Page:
The coming of the railroad to Wilton, New Hampshire was largely due to the rapid increase in the number of mills and factories built in and around the East Village along the river beginning in the early 19th century. This increase was the impetus to Wilton business leaders of the time to petition the state for a charter to form the Wilton Railroad Company which was granted in 1844. The first official run of a wood-burning steam engine from Nashua City Station to the newly constructed Wilton Station occurred on Dec. 1, 1851. The small, wood-frame station was deemed obsolete, and replaced by 1860 with a more substantial structure. In this time, the town prospered, and the local mills cranked out everything from worsted yarn to wooden boxes and furniture. After thirty years of use, however, this second station began to show its age; the tin roof was rusting and it leaked. In 1888, a derrick on a wrecker train caught the side of the building and heavily damaged it, requiring the demolition of the station. By 1892, it was replaced by this new brick station. Between the World Wars, automobile use dominated the American transportation landscape, shifting demands from rail to road. In the late 40’s, a restaurant opened in part of the building, operating until the early-to-mid 50’s. The station was closed when passenger service finally ended and the building, undergoing “adaptive re-use”, into a medical center. It operated for some time as a scenic, heritage railroad stop from 2003-2006.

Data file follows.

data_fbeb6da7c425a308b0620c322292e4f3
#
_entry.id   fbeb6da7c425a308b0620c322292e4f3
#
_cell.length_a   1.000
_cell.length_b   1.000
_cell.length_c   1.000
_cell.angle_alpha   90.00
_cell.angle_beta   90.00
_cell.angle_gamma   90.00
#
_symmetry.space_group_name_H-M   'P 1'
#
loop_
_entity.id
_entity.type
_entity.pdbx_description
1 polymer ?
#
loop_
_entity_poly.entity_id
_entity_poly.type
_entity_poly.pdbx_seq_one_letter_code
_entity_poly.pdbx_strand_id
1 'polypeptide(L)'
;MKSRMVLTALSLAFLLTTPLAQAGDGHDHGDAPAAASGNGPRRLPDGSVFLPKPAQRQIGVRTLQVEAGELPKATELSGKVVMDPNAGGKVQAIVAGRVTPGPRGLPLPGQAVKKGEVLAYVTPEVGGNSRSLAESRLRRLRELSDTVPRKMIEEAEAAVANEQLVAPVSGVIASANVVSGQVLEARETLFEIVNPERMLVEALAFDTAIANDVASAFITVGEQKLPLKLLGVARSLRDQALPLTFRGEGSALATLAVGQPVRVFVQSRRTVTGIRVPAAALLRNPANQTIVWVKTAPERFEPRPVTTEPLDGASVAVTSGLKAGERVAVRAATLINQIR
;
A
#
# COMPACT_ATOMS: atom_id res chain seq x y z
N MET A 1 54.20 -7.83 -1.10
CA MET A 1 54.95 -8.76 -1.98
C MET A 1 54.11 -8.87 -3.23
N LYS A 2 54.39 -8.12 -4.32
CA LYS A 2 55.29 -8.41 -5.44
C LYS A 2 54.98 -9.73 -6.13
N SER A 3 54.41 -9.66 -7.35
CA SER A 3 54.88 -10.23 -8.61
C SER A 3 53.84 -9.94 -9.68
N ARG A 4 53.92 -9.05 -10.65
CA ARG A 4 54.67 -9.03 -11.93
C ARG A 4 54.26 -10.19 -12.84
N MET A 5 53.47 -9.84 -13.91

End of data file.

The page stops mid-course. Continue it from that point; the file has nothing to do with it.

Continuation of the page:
TOOT TOOT! Next stop, Willington, Connecticut. Historically, all of central Connecticut was occupied by various Algonquin tribes which for thousands of years inhabited the region, the larger Pequot and Mohegan, and the smaller Nipmuck, Podunk, Shenipset and Skunkamaug all sharing a common-lineage, and language. In 1720, a party of eight men, originally from England, bought 16,000 acres of the region and called it Wellington after the town in England. Willington was incorporated in 1727. Like many early towns, Willington began as a farming community with modest industry until the 19th century, when the American Industrial Revolution saw mills and factories sprouting up all along the river towns in the region. Villages spouted up in town, mostly following their geographic location in relation to the town center (South Willington, West Willington, etc.) and each had their own industry and character. By the 20th century with industry in decline, many of the former mills and villages closed up and residents moved to “greener pastures”. The town is today mostly rural and serves as a suburb to larger towns nearby.